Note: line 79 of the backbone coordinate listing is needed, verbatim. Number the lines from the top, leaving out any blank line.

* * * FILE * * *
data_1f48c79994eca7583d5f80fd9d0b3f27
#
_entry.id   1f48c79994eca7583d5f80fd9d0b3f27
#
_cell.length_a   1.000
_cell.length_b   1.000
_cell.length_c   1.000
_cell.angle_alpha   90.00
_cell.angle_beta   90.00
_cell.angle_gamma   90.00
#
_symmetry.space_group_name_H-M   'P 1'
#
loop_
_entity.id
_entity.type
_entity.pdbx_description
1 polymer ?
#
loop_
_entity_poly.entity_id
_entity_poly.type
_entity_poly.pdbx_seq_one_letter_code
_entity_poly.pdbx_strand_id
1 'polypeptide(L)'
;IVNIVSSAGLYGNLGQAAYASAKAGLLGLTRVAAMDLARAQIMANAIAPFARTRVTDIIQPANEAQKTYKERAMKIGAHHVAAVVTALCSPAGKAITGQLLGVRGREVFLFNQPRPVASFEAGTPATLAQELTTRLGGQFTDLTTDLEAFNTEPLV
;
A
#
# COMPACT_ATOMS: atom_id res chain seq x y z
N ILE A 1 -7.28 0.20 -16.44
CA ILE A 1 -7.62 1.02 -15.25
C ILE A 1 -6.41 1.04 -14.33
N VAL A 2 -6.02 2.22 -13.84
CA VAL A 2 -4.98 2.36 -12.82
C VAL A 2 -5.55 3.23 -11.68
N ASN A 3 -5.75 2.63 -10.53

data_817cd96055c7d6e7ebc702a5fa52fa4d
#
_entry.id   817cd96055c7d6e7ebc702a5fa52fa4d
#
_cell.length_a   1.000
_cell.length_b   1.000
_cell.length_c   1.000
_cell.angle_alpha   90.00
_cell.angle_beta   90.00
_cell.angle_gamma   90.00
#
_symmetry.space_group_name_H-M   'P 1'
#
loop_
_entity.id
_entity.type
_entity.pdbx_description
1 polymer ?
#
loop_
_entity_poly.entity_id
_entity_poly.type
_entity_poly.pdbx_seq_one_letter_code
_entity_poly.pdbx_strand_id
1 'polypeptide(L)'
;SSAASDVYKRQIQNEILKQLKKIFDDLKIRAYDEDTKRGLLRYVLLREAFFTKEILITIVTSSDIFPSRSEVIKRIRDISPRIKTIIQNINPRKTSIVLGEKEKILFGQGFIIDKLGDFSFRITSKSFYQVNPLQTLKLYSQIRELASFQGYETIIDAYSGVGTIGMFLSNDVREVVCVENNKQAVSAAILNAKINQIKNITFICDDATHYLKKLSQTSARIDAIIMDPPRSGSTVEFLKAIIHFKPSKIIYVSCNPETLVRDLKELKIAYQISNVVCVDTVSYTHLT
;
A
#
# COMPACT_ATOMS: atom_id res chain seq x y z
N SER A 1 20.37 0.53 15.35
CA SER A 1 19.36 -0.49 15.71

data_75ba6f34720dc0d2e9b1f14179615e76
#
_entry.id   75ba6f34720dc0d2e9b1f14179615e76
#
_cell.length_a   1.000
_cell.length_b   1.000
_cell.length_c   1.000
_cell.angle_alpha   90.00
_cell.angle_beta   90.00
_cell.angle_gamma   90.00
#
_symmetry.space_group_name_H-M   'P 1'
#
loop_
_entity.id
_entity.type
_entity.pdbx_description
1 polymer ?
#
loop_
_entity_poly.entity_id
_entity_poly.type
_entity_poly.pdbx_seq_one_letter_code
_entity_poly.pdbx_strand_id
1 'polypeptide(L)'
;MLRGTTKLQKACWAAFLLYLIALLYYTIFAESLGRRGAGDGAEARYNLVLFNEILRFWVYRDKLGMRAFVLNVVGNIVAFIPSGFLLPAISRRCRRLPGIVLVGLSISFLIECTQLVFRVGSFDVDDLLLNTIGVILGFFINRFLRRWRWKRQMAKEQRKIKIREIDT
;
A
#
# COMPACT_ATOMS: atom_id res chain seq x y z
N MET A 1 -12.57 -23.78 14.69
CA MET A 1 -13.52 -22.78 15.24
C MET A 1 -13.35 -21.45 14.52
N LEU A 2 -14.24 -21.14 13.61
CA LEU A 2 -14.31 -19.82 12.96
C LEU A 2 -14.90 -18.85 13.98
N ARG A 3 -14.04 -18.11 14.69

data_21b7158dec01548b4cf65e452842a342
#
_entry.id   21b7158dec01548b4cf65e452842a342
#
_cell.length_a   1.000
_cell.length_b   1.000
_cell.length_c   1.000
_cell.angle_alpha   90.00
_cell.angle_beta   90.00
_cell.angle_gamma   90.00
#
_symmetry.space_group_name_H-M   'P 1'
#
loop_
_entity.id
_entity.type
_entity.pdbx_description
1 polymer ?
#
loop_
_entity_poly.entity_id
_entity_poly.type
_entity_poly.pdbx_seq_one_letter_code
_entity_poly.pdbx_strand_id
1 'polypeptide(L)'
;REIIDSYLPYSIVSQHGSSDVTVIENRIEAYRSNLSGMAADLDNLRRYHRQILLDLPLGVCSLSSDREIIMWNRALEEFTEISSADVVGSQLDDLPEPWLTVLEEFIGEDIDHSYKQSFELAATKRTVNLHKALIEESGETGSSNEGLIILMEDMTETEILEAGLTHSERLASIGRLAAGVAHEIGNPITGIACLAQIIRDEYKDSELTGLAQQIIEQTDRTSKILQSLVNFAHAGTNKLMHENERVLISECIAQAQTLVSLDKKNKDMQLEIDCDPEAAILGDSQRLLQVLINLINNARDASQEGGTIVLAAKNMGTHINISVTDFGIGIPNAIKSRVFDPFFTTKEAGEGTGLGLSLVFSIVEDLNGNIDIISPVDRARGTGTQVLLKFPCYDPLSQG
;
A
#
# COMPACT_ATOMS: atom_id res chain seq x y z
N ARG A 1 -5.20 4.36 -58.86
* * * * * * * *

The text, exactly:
_cell.angle_gamma   90.00